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16 Fun Events for Your PTO and School


Set the tone for a fun year with these suggestions ranging from game nights and outdoor ventures to events just for parents.

by Joanna Nesbit


Unplugged Fun and Games

Kids love games and they’re great for family bonding, especially in this era of constant screens. Sponsor an evening of classic fun, or put your own twist on a popular TV game show.

1. Game show night
Some schools have turned standardized tests into fun and laughs by using questions from actual tests in the style of Are You Smarter Than a Fifth Grader? Variations abound, but try pitting parents against students or teachers against each other. They can use students as their “lifeline.” Parents will have a better understanding of what their children are expected to know. (And if they miss a question, their kids will never let them live it down.)

Other game show formats that you might replicate include Jeopardy, Family Feud, and Deal or No Deal. Make sure games involve a number of participants, and include one that draws contestants from the audience. For extra fun, include low-cost door prizes and snacks.

TIP: Make sure your game host is personable, quick-witted, and funny. Cap the evening at two hours.

Game Show Night Flyer

2. Minute To Win It challenges
Nothing makes people laugh harder than a goofy 60-second challenge like moving a cookie from your forehead to your mouth using only facial muscles. Invite families to participate in an evening of challenges inspired by Minute To Win It. Ensure the event is emceed by a fun game show “host,” either a staff member or parent volunteer. It’s easy to find all kinds of challenges online—just search “minute to win it.” 

TIP: Choose challenges appropriate for a range of ages. Some are easier than others.

3. Board game night
Host an evening of board games, either for open-ended fun or a tournament-style competition. Games that work well for elementary students include Pictionary, Rat-a-Tat Cat, Farkle, Backgammon, Trivial Pursuit, and Sorry!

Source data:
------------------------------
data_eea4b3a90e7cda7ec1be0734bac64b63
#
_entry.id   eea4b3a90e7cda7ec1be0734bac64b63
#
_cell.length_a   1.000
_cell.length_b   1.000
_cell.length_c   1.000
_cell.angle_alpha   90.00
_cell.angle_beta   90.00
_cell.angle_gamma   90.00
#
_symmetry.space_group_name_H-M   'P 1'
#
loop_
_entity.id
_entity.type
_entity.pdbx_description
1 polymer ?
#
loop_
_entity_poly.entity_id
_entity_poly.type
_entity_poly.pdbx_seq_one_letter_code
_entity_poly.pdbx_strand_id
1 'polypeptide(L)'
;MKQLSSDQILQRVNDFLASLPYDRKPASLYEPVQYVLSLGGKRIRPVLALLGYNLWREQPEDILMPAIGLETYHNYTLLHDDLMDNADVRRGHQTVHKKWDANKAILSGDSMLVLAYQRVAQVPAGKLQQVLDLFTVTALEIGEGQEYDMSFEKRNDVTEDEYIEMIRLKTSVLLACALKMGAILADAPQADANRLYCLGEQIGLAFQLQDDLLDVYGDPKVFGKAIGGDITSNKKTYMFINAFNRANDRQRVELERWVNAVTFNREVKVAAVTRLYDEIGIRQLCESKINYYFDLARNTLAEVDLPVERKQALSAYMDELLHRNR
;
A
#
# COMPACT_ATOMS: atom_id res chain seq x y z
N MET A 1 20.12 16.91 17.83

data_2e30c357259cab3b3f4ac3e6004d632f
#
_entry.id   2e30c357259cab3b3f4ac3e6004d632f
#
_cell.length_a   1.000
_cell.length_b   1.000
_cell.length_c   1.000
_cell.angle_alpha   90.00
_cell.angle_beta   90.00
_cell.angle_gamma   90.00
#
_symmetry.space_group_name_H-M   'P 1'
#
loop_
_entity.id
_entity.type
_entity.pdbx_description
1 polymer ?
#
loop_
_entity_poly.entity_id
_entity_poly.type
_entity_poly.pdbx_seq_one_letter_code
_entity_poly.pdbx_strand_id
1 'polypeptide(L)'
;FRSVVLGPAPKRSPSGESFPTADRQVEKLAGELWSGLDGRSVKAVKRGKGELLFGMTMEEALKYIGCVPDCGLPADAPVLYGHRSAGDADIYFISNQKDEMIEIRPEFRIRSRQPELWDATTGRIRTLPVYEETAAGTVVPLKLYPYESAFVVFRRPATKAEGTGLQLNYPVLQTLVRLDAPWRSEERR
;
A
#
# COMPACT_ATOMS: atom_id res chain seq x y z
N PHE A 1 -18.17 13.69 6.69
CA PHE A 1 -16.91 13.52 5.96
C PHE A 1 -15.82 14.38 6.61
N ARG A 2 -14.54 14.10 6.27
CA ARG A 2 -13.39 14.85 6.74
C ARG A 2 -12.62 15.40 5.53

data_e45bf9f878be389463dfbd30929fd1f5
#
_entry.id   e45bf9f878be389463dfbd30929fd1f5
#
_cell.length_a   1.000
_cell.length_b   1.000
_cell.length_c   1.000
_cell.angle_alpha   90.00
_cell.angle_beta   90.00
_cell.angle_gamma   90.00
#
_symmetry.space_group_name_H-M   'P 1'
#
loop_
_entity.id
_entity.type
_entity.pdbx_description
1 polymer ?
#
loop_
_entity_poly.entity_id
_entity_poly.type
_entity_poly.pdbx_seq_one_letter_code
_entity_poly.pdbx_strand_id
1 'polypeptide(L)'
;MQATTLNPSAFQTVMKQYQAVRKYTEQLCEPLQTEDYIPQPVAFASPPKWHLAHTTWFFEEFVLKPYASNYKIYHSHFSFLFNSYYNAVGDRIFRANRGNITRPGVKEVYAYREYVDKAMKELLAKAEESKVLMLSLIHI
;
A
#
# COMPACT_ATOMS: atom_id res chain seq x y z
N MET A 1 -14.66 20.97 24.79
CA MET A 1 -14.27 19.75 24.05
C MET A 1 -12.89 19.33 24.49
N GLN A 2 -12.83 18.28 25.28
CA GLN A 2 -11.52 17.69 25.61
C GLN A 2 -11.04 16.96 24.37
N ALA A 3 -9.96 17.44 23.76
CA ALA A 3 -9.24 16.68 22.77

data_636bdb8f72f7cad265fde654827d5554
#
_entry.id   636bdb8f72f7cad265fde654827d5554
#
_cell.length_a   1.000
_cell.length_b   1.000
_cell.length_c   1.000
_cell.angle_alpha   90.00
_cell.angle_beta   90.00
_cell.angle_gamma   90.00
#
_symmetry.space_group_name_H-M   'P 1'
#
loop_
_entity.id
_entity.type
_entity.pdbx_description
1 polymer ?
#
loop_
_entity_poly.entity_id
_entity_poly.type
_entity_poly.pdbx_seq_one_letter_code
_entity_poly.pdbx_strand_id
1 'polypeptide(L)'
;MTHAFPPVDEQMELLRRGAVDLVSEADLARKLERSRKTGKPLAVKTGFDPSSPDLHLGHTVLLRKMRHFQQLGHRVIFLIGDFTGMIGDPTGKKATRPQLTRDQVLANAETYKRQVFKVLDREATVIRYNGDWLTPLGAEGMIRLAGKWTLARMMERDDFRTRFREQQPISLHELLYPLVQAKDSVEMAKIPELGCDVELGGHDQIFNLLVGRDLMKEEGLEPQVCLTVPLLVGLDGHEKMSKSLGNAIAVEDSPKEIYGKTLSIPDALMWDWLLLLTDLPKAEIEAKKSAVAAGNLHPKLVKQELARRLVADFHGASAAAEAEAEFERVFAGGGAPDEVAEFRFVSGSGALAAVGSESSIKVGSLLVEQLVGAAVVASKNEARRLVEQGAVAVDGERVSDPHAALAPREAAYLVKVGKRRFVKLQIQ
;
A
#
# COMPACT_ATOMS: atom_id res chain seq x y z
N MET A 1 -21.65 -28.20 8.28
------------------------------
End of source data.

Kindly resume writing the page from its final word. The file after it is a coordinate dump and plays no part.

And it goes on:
TIP: Be sure to include games for children who aren’t reading yet.

4. Carnival
Begin or end the school year with an outdoor carnival for old-fashioned fun. The games don’t have to be complicated or expensive to run, but if your PTO can afford it, a couple of well-chosen rental items can expand the fun. Consider a bouncy castle, dunk tank, or photo booth. 

TIP: Plan a range of activities for all ages and abilities.

Carnival flyers
Carnival resources

Put On a Show

Build community with an evening of entertainment for school families. Some groups organize school talent shows or even variety shows with parents in starring roles.

5. Talent show
A talent show offers kids the opportunity to display a particular skill. To ensure the acts fall within school mission guidelines, have kids try out in advance. If enough kids showcase a similar talent, consider suggesting they combine into one act to minimize redundancy. To keep it low-key and celebratory, skip the contest element of judges and prizes.

TIP: Keep things moving by setting a time limit on acts.

Stage a Successful Talent Show
Event Flyer Template

6. Student play
Plays are a lot of work, but they offer rewarding learning experiences for kids. Buy-in from school staff and faculty is key, particularly if the play will involve teachers and class time for rehearsals. A well-chosen play can help quieter children shine and bring together a school community. 

TIP: Ask for help with costume organization, line-reading, and in-the-wings supervision.

A Play's the Thing

7. Variety show starring adults
In a twist on the student-centered talent show, consider showcasing parents, teachers, and staff in a variety show for the kids. They’ll love it, and the adults will develop new friendships. The key is to start well in advance.

TIP: Designate a kid-friendly theme for the show. 

8. Movie night
Show a movie in your school cafeteria. Invite students to wear pajamas and bring a pillow and blanket. Rent or borrow a popcorn machine to provide free popcorn, or sell concessions at low prices to cover expenses. For something different, try working with a local cinema to rent out one of the screens to watch a first-run movie together as a school community.

TIP: Make sure you test audiovisual equipment ahead of time.